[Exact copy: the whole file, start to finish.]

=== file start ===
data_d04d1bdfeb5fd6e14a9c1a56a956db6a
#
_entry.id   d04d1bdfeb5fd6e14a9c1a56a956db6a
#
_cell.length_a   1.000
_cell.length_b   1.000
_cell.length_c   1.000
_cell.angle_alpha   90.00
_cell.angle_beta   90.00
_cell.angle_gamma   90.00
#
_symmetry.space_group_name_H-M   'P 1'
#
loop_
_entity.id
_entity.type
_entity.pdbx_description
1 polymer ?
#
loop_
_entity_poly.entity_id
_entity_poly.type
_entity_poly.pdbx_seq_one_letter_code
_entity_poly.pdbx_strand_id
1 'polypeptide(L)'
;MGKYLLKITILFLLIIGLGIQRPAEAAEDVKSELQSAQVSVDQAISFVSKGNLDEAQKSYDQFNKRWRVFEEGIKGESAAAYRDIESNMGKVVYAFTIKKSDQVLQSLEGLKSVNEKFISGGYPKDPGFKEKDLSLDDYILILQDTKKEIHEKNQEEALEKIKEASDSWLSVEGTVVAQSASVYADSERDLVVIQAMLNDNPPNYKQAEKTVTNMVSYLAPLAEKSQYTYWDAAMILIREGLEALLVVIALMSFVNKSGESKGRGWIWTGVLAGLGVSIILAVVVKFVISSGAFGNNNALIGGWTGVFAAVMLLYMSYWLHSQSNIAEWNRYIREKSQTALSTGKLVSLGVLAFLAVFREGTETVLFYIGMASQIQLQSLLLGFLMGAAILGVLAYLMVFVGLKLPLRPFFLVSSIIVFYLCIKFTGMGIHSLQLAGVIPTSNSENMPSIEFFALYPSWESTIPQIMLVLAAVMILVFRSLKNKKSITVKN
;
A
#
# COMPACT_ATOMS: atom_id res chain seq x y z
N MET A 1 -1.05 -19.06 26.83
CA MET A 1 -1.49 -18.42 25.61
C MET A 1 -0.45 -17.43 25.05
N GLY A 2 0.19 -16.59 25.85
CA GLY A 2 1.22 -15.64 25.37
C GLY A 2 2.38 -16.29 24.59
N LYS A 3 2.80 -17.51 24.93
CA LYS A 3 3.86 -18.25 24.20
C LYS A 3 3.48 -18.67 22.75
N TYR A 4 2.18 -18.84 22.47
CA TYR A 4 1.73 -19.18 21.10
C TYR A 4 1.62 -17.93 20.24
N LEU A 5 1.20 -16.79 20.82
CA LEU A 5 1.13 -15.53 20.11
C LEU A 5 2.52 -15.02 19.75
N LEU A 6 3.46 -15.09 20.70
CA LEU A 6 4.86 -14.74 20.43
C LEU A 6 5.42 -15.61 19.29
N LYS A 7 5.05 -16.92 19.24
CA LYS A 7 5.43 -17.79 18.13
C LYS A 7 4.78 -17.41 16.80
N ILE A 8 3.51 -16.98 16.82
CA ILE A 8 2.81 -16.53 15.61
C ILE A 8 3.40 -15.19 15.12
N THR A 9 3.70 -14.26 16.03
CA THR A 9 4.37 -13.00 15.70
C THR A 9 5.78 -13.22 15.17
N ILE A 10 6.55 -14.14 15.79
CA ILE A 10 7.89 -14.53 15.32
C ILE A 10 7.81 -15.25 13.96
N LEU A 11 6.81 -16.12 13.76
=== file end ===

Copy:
data_d04d1bdfeb5fd6e14a9c1a56a956db6a
#
_entry.id   d04d1bdfeb5fd6e14a9c1a56a956db6a
#
_cell.length_a   1.000
_cell.length_b   1.000
_cell.length_c   1.000
_cell.angle_alpha   90.00
_cell.angle_beta   90.00
_cell.angle_gamma   90.00
#
_symmetry.space_group_name_H-M   'P 1'
#
loop_
_entity.id
_entity.type
_entity.pdbx_description
1 polymer ?
#
loop_
_entity_poly.entity_id
_entity_poly.type
_entity_poly.pdbx_seq_one_letter_code
_entity_poly.pdbx_strand_id
1 'polypeptide(L)'
;MGKYLLKITILFLLIIGLGIQRPAEAAEDVKSELQSAQVSVDQAISFVSKGNLDEAQKSYDQFNKRWRVFEEGIKGESAAAYRDIESNMGKVVYAFTIKKSDQVLQSLEGLKSVNEKFISGGYPKDPGFKEKDLSLDDYILILQDTKKEIHEKNQEEALEKIKEASDSWLSVEGTVVAQSASVYADSERDLVVIQAMLNDNPPNYKQAEKTVTNMVSYLAPLAEKSQYTYWDAAMILIREGLEALLVVIALMSFVNKSGESKGRGWIWTGVLAGLGVSIILAVVVKFVISSGAFGNNNALIGGWTGVFAAVMLLYMSYWLHSQSNIAEWNRYIREKSQTALSTGKLVSLGVLAFLAVFREGTETVLFYIGMASQIQLQSLLLGFLMGAAILGVLAYLMVFVGLKLPLRPFFLVSSIIVFYLCIKFTGMGIHSLQLAGVIPTSNSENMPSIEFFALYPSWESTIPQIMLVLAAVMILVFRSLKNKKSITVKN
;
A
#
# COMPACT_ATOMS: atom_id res chain seq x y z
N MET A 1 -1.05 -19.06 26.83
CA MET A 1 -1.49 -18.42 25.61
C MET A 1 -0.45 -17.43 25.05
N GLY A 2 0.19 -16.59 25.85
CA GLY A 2 1.22 -15.64 25.37
C GLY A 2 2.38 -16.29 24.59
N LYS A 3 2.80 -17.51 24.93
CA LYS A 3 3.86 -18.25 24.20
C LYS A 3 3.48 -18.67 22.75
N TYR A 4 2.18 -18.84 22.47
CA TYR A 4 1.73 -19.18 21.10
C TYR A 4 1.62 -17.93 20.24
N LEU A 5 1.20 -16.79 20.82
CA LEU A 5 1.13 -15.53 20.11
C LEU A 5 2.52 -15.02 19.75
N LEU A 6 3.46 -15.09 20.70
CA LEU A 6 4.86 -14.74 20.43
C LEU A 6 5.42 -15.61 19.29
N LYS A 7 5.05 -16.92 19.24
CA LYS A 7 5.43 -17.79 18.13
C LYS A 7 4.78 -17.41 16.80
N ILE A 8 3.51 -16.98 16.82
CA ILE A 8 2.81 -16.53 15.61
C ILE A 8 3.40 -15.19 15.12
N THR A 9 3.70 -14.26 16.03
CA THR A 9 4.37 -13.00 15.70
C THR A 9 5.78 -13.22 15.17
N ILE A 10 6.55 -14.14 15.79
CA ILE A 10 7.89 -14.53 15.32
C ILE A 10 7.81 -15.25 13.96
N LEU A 11 6.81 -16.12 13.76